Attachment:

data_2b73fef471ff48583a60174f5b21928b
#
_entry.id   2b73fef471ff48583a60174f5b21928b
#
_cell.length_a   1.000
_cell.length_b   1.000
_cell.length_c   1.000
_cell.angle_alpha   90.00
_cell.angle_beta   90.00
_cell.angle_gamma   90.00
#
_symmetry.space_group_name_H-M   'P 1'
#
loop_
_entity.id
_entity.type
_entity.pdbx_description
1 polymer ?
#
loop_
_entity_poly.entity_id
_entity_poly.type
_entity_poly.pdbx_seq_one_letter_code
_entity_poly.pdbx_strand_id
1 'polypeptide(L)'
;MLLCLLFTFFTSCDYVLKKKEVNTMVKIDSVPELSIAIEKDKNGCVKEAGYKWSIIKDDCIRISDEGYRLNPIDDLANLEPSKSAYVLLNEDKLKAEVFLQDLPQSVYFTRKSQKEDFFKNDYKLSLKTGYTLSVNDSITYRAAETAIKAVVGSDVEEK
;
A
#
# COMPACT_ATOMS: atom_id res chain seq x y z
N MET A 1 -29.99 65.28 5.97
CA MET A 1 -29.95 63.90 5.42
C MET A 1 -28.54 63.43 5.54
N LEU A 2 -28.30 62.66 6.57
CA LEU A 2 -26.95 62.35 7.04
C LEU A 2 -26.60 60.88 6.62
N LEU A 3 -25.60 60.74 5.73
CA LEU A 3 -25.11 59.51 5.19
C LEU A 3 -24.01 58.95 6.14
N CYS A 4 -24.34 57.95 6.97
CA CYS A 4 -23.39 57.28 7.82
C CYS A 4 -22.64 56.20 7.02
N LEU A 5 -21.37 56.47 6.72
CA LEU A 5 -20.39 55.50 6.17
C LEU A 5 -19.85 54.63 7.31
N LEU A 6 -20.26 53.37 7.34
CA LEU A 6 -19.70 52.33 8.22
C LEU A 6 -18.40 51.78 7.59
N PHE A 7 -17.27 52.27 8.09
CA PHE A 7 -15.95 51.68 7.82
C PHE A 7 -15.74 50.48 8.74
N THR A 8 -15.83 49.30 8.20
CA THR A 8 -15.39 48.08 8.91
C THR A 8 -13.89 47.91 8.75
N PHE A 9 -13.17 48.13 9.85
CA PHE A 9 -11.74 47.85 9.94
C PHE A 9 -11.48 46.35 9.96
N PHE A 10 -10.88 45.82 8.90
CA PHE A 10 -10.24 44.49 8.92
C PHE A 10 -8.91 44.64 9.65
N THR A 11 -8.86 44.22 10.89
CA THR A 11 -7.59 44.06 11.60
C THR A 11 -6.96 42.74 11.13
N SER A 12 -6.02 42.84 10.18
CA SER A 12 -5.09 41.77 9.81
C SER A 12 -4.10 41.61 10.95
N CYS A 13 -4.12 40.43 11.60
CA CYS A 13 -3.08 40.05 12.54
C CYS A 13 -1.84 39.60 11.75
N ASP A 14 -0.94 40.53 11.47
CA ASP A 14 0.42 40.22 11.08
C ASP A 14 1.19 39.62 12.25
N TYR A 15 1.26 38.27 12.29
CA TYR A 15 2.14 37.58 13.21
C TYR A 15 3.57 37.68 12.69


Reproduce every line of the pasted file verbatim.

data_2b73fef471ff48583a60174f5b21928b
#
_entry.id   2b73fef471ff48583a60174f5b21928b
#
_cell.length_a   1.000
_cell.length_b   1.000
_cell.length_c   1.000
_cell.angle_alpha   90.00
_cell.angle_beta   90.00
_cell.angle_gamma   90.00
#
_symmetry.space_group_name_H-M   'P 1'
#
loop_
_entity.id
_entity.type
_entity.pdbx_description
1 polymer ?
#
loop_
_entity_poly.entity_id
_entity_poly.type
_entity_poly.pdbx_seq_one_letter_code
_entity_poly.pdbx_strand_id
1 'polypeptide(L)'
;MLLCLLFTFFTSCDYVLKKKEVNTMVKIDSVPELSIAIEKDKNGCVKEAGYKWSIIKDDCIRISDEGYRLNPIDDLANLEPSKSAYVLLNEDKLKAEVFLQDLPQSVYFTRKSQKEDFFKNDYKLSLKTGYTLSVNDSITYRAAETAIKAVVGSDVEEK
;
A
#
# COMPACT_ATOMS: atom_id res chain seq x y z
N MET A 1 -29.99 65.28 5.97
CA MET A 1 -29.95 63.90 5.42
C MET A 1 -28.54 63.43 5.54
N LEU A 2 -28.30 62.66 6.57
CA LEU A 2 -26.95 62.35 7.04
C LEU A 2 -26.60 60.88 6.62
N LEU A 3 -25.60 60.74 5.73
CA LEU A 3 -25.11 59.51 5.19
C LEU A 3 -24.01 58.95 6.14
N CYS A 4 -24.34 57.95 6.97
CA CYS A 4 -23.39 57.28 7.82
C CYS A 4 -22.64 56.20 7.02
N LEU A 5 -21.37 56.47 6.72
CA LEU A 5 -20.39 55.50 6.17
C LEU A 5 -19.85 54.63 7.31
N LEU A 6 -20.26 53.37 7.34
CA LEU A 6 -19.70 52.33 8.22
C LEU A 6 -18.40 51.78 7.59
N PHE A 7 -17.27 52.27 8.09
CA PHE A 7 -15.95 51.68 7.82
C PHE A 7 -15.74 50.48 8.74
N THR A 8 -15.83 49.30 8.20
CA THR A 8 -15.39 48.08 8.91
C THR A 8 -13.89 47.91 8.75
N PHE A 9 -13.17 48.13 9.85
CA PHE A 9 -11.74 47.85 9.94
C PHE A 9 -11.48 46.35 9.96
N PHE A 10 -10.88 45.82 8.90
CA PHE A 10 -10.24 44.49 8.92
C PHE A 10 -8.91 44.64 9.65
N THR A 11 -8.86 44.22 10.89
CA THR A 11 -7.59 44.06 11.60
C THR A 11 -6.96 42.74 11.13
N SER A 12 -6.02 42.84 10.18
CA SER A 12 -5.09 41.77 9.81
C SER A 12 -4.10 41.61 10.95
N CYS A 13 -4.12 40.43 11.60
CA CYS A 13 -3.08 40.05 12.54
C CYS A 13 -1.84 39.60 11.75
N ASP A 14 -0.94 40.53 11.47
CA ASP A 14 0.42 40.22 11.08
C ASP A 14 1.19 39.62 12.25
N TYR A 15 1.26 38.27 12.29
CA TYR A 15 2.14 37.58 13.21
C TYR A 15 3.57 37.68 12.69